{{ propApi.closeIcon }}
Our industry
Our industry $vuetify.icons.faArrowRight
Housing industry insights Economics Data & forecasts Tailored research and analysis Advocacy & policy Advocacy Policy priorities Position statements Submissions News and inspiration Industry news Member alerts Media releases HOUSING Online
Business support
Business support $vuetify.icons.faArrowRight
Become an apprentice host Hire an apprentice Why host a HIA apprentice? Apprentice partner program Builder & manufacturer program Industry insurance Construction legal expenses insurance Construction works insurance Home warranty insurance Tradies & tool insurance Member perks Toyota vehicles The Good Guys Commercial Fuel savings See all Planning & safety solutions Building & planning services Safe Work Method Statements (SWMS) Solutions for your business Contracts Online Advertise jobs Trusted support & guidance Contracts & compliance support Industrial relations
Resources & advice
Resources & advice $vuetify.icons.faArrowRight
Building it right Building codes Australian standards Getting it right on site See all Building materials & products Concrete, bricks & walls Getting products approved Use the right products for the job See all Managing your business Dealing with contracts Handling disputes Managing your employees See all Managing your safety Safety rules Working with silica See all Building your business Growing your business Maintaining your business See all Other subjects Getting approval to build Sustainable homes See all
Careers & learning
Careers & learning $vuetify.icons.faArrowRight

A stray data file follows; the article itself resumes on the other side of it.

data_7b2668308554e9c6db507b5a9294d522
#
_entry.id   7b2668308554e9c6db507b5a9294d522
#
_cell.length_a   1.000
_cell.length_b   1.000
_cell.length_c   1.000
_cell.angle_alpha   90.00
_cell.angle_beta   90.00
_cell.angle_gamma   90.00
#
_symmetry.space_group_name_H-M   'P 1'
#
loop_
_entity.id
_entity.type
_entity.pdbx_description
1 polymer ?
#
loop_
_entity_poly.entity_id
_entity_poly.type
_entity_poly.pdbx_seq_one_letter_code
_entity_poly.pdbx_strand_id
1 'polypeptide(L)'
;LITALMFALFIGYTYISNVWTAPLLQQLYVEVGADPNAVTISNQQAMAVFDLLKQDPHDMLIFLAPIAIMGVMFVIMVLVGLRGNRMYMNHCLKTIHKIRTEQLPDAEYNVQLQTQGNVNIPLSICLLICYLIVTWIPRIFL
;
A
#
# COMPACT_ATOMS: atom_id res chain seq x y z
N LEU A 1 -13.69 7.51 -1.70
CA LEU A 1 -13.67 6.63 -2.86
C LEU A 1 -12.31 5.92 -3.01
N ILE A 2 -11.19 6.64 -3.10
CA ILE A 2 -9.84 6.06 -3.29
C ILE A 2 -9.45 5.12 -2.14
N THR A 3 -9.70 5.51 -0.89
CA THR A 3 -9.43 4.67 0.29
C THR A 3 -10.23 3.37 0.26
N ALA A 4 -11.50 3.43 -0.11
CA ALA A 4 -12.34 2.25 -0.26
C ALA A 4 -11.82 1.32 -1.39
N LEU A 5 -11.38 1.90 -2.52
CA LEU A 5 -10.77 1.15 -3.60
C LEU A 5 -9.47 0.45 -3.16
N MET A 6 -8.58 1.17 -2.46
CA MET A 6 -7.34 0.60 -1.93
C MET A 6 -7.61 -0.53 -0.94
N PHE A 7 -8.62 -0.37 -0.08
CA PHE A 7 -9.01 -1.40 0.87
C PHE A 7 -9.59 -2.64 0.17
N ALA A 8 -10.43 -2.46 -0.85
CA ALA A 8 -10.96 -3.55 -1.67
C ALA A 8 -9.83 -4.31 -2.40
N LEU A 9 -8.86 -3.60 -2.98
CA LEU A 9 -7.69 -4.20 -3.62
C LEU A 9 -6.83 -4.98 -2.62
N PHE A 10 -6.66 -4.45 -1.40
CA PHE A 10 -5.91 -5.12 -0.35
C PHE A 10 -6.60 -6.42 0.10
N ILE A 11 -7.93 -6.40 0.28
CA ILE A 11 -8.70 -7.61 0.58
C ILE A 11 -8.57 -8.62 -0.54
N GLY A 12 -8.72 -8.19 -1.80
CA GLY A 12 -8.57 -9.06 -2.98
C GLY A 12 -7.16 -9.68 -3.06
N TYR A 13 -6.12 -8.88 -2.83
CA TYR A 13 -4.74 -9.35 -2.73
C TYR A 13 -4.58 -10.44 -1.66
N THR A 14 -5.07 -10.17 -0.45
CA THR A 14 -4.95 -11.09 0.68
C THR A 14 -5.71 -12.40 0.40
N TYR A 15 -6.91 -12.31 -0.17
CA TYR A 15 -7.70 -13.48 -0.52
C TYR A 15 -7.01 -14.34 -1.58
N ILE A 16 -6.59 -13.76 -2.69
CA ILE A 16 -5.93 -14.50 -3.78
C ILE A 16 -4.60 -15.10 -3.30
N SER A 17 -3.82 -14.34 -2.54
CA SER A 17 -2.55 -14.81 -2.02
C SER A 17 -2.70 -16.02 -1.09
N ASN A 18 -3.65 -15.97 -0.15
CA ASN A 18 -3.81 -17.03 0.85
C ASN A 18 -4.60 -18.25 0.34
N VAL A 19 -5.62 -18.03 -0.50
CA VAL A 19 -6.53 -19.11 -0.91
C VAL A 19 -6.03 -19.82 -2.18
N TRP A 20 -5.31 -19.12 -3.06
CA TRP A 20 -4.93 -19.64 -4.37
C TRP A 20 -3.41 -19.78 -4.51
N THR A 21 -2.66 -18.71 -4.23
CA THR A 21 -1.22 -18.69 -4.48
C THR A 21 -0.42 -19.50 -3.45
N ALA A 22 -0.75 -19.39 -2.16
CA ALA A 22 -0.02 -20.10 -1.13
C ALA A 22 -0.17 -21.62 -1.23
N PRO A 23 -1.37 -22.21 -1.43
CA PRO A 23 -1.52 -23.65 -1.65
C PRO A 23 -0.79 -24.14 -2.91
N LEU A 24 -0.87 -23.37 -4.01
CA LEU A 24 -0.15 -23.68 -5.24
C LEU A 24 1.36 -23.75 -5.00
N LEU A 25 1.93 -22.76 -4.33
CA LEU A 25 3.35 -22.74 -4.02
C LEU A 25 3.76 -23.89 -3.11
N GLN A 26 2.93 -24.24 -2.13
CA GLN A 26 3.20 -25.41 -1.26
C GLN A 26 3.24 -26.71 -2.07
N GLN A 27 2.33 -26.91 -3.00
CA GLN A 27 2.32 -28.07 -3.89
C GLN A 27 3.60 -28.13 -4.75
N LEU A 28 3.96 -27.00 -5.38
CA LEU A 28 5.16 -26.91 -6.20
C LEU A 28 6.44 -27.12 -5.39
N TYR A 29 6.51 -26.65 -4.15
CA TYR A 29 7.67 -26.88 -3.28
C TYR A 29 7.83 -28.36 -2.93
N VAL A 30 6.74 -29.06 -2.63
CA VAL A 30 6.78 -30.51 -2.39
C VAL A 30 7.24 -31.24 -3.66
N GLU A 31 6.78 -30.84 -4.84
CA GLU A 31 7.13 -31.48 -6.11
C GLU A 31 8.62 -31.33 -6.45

A rewarding career Become an apprentice Apprenticeships on offer Frequently asked questions Study with us Find a course to suit you Qualification courses Learning on demand A job in the industry Get your builder's licence Continuing Professional Development (CPD) Find jobs
HIA community
HIA community $vuetify.icons.faArrowRight
Join HIA Sign me up How do I become a member? What's in it for me? Mates rates Get involved Become an award judge Join a committee Partner with us Our initiatives HIA Building Women GreenSmart Kitchen, bathroom and design hub Get to know us Our members Our people Our partners Support for you Charitable Foundation Mental health program
Awards & events
Awards & events $vuetify.icons.faArrowRight
Awards Awards program People & Business Awards GreenSmart Australian Housing Awards Awards winners Regional Award winners Australian Housing Award winners 2024 Australian Home of the Year Enter online Industry events Events in the next month Economic outlook National Conference Events calendar
HIA shop
HIA shop $vuetify.icons.faArrowRight
Most popular products National Construction Code Vol 1 & 2 Waterproofing wet areas AS 3740:2021 HIA Guide to Waterproofing HIA Guide to NCC Livable Housing Provisions Top categories Building codes & standards Contracts & documents Guides & manuals Safety products Signage For your business Contracts Online Digital Australian Standards Digital Resource Library Forecasts & data
About Contact Newsroom
$vuetify.icons.faMapMarker Set my location Use the field below to update your location
Change location